Abu Dhabi, capital of the United Arab Emirates, is known for its extreme heat and aridness, which is why locals were extremely grateful — and awfully surprised — when it rained 52 times over two months last summer in the surrounding desert.
The highly unusual downpours — replete with hail, lightning and powerful winds — blew through eastern Abu Dhabi in July and August 2010, soaking desert flora that typically survives on the morning dew.
But the rain was neither a freak accident of nature nor the result of global warming, scientists say. It stemmed from a program, funded by the UAE, aimed at increasing rainfall in the water-poor Middle East to create more arable land and fresh water.
As part of the multimillion-dollar project, scientists set up devices in the desert called ionizers that look like big steel lampshades. The ionizers produce negatively charged particles that attract dust, ever-present in the desert air. Hot air on the ground rises and pushes the particles up and away from the devices. When the particles reach the height where clouds tend to form, their negative charge attracts vaporized water molecules, forming small clouds. As an increasing number of particles make their way up, rain results. Because the clouds are full of charged particles, they tend to generate not only rain but also significant lightning and thunder.
Efforts to create rain in arid regions are not new. In the western United States, for example, scientists have for years been successfully “seeding” clouds — a process in which chemicals, including silver iodide and particles of carbon dioxide, or dry ice, are sprayed into clouds from the air or ground, acting as nuclei around which rain drops form.
“Most of the operational programs are being done in areas where water is scarce, like the western United States,” says Arlen Huggins, associate research scientist at the Desert Research Institute in Reno, Nev., and a cloud-seeding expert. “What they're looking for is additional water in their watersheds.”
California, Nevada, Idaho, Utah, Colorado and Wyoming all have winter cloud-seeding programs, Huggins says. There are summer programs in North Dakota, Kansas and Texas, but no projects east of these Great Plains states, mainly because the amount of precipitation in the eastern part of the country is usually sufficient to support agriculture and municipal water supplies.
“Of course, any of these wetter areas can still have droughts, but that's the worst time to decide to start cloud seeding because there is a lack of clouds, and the traditional methods of cloud seeding require clouds,” Huggins says.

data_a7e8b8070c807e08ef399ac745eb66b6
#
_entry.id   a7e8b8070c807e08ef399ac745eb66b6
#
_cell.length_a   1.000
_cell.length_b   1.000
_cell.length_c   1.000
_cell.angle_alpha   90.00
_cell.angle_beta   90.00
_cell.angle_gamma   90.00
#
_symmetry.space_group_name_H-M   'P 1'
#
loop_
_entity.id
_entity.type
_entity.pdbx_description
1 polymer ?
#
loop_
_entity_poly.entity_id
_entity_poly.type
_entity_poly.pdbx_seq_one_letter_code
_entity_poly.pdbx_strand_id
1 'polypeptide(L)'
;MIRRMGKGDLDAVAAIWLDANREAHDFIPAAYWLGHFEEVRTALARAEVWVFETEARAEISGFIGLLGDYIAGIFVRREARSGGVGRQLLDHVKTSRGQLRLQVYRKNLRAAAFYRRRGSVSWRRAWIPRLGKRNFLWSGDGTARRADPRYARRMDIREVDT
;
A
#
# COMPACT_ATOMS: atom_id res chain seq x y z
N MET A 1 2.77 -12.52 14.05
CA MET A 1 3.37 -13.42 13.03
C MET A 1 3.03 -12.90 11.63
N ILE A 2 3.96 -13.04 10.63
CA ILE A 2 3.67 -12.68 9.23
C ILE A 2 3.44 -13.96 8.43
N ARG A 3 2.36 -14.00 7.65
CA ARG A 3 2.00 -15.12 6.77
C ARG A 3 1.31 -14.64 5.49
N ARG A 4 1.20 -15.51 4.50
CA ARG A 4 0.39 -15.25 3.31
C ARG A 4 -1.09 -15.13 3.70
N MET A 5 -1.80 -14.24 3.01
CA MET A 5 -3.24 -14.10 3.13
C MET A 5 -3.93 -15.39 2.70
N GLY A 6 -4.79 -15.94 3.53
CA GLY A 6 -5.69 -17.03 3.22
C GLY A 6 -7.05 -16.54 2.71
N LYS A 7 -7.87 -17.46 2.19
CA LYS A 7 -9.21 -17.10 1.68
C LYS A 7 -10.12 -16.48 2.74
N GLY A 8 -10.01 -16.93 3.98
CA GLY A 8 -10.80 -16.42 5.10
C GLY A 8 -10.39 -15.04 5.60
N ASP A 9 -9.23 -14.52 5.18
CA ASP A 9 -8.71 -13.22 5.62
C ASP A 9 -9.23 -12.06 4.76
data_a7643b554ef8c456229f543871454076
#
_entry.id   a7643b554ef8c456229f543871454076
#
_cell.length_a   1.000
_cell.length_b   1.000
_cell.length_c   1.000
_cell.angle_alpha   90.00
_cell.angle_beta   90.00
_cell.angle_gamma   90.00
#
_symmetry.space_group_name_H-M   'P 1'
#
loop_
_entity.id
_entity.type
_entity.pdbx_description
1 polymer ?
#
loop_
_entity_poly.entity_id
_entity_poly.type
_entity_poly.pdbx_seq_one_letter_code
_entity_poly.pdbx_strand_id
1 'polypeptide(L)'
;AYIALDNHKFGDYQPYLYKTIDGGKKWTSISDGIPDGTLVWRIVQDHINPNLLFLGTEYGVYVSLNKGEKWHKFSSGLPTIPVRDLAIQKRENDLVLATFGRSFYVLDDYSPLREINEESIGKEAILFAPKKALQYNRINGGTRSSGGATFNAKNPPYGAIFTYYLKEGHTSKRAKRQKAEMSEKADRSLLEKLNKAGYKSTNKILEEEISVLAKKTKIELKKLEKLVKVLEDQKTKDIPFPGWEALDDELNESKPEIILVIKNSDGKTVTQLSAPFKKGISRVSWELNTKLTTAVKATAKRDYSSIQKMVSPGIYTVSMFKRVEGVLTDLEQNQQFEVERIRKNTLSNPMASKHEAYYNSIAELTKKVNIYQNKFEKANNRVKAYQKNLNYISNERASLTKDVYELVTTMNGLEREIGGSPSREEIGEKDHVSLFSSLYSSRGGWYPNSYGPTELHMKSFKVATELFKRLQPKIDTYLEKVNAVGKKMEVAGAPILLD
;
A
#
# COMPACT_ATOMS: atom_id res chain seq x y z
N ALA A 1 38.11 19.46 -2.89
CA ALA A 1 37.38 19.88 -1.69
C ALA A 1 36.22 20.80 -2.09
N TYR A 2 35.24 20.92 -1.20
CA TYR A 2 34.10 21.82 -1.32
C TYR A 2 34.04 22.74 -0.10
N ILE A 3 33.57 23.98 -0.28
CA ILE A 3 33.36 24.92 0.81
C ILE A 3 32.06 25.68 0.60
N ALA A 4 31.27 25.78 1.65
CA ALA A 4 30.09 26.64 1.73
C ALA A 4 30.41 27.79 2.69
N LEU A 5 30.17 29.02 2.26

Most of the seeding projects under way in the United States are sponsored by water agencies or power companies seeking increased water to generate electricity. These efforts, Huggins says, have often proved successful.
Cloud seeding in the United States is generally governed by state regulations, and projects must abide by clean-air and -water laws. If a project is done on federal land, an environmental assessment is typically required, taking into account impacts on land, vegetation and wildlife.
“To date, every assessment I'm aware of has indicated the [negative] environmental effects of cloud seeding are negligible or have no significant impact,” Huggins says.
There's plenty of water in the pool of a hotel in the Liwa Desert near Abu Dhabi. A new ionization program helps create summer rain in the bone-dry region. (AFP/Getty Images/Karim Sahib)
The ionizing technique used in Abu Dhabi is relatively new and, Huggins says, untested. Indeed, he says, ionizers have not yet been shown to do what scientists like those working on the Abu Dhabi project say they can — and their reported successes may be just happenstance.
“It's like a lot of the early experiments in cloud seeding,” he says. “You can still have an occasion where, by coincidence, you'll have rain. Without a pretty rigid scientific experiment, you may or may not have a scientific correlation” between the ionizers and the rainfall.
Huggins says it remains “way too early” to tell what the ionizers’ impact might be. “Published results of any of their experiments are almost nonexistent,” he says.
Or, as Time.com put it in a story about Abu Dhabi's efforts: “How controllable the weather can be is still in doubt, and the consequences of meddling with nature at this level are yet to be seen.”
Other countries do more cloud seeding than the United States. There are projects in Australia, Argentina, Greece, France, India and China, as well as in the Middle East, where the interest has been more recent.
China's program is the largest in the world, Huggins says. Famously, one such effort went awry. After seeding clouds over Beijing to ease a drought in 2009, temperatures plummeted unexpectedly. The result: snowfall in November, the earliest snow Beijing had seen in a decade. It fell for half the day, coating streets and delaying air travel.
This wouldn't have surprised Huggins, who says that in the United States cloud seeding has proved successful in creating winter snowfalls.
“That's primarily being done in the Western states in the mountainous areas,” he says. “The result of that would be increased runoffs in the reservoirs or streams.”
— Chanan Tigay